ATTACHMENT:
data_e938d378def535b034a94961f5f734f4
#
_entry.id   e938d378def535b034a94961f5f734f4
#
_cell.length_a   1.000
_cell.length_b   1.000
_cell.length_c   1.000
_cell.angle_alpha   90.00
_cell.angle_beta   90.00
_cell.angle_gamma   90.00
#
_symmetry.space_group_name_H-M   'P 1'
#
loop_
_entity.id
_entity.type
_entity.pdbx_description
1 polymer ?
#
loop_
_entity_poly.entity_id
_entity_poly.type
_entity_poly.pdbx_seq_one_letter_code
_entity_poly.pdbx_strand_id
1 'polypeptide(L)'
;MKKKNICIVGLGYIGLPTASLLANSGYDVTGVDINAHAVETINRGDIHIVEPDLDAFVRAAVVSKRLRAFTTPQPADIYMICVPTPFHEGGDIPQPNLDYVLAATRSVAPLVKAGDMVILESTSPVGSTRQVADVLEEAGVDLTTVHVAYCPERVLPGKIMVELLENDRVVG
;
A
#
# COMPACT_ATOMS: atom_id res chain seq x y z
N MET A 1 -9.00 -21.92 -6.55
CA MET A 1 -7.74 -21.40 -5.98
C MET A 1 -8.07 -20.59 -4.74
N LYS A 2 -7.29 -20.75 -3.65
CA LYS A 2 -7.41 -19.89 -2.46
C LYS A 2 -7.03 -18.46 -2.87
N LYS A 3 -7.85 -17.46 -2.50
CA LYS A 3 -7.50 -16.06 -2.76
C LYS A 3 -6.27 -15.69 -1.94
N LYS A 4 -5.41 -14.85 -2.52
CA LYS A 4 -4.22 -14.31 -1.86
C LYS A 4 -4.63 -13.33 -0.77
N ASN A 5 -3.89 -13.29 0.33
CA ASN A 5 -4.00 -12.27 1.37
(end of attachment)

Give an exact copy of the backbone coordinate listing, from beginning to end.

data_e938d378def535b034a94961f5f734f4
#
_entry.id   e938d378def535b034a94961f5f734f4
#
_cell.length_a   1.000
_cell.length_b   1.000
_cell.length_c   1.000
_cell.angle_alpha   90.00
_cell.angle_beta   90.00
_cell.angle_gamma   90.00
#
_symmetry.space_group_name_H-M   'P 1'
#
loop_
_entity.id
_entity.type
_entity.pdbx_description
1 polymer ?
#
loop_
_entity_poly.entity_id
_entity_poly.type
_entity_poly.pdbx_seq_one_letter_code
_entity_poly.pdbx_strand_id
1 'polypeptide(L)'
;MKKKNICIVGLGYIGLPTASLLANSGYDVTGVDINAHAVETINRGDIHIVEPDLDAFVRAAVVSKRLRAFTTPQPADIYMICVPTPFHEGGDIPQPNLDYVLAATRSVAPLVKAGDMVILESTSPVGSTRQVADVLEEAGVDLTTVHVAYCPERVLPGKIMVELLENDRVVG
;
A
#
# COMPACT_ATOMS: atom_id res chain seq x y z
N MET A 1 -9.00 -21.92 -6.55
CA MET A 1 -7.74 -21.40 -5.98
C MET A 1 -8.07 -20.59 -4.74
N LYS A 2 -7.29 -20.75 -3.65
CA LYS A 2 -7.41 -19.89 -2.46
C LYS A 2 -7.03 -18.46 -2.87
N LYS A 3 -7.85 -17.46 -2.50
CA LYS A 3 -7.50 -16.06 -2.76
C LYS A 3 -6.27 -15.69 -1.94
N LYS A 4 -5.41 -14.85 -2.52
CA LYS A 4 -4.22 -14.31 -1.86
C LYS A 4 -4.63 -13.33 -0.77
N ASN A 5 -3.89 -13.29 0.33
CA ASN A 5 -4.00 -12.27 1.37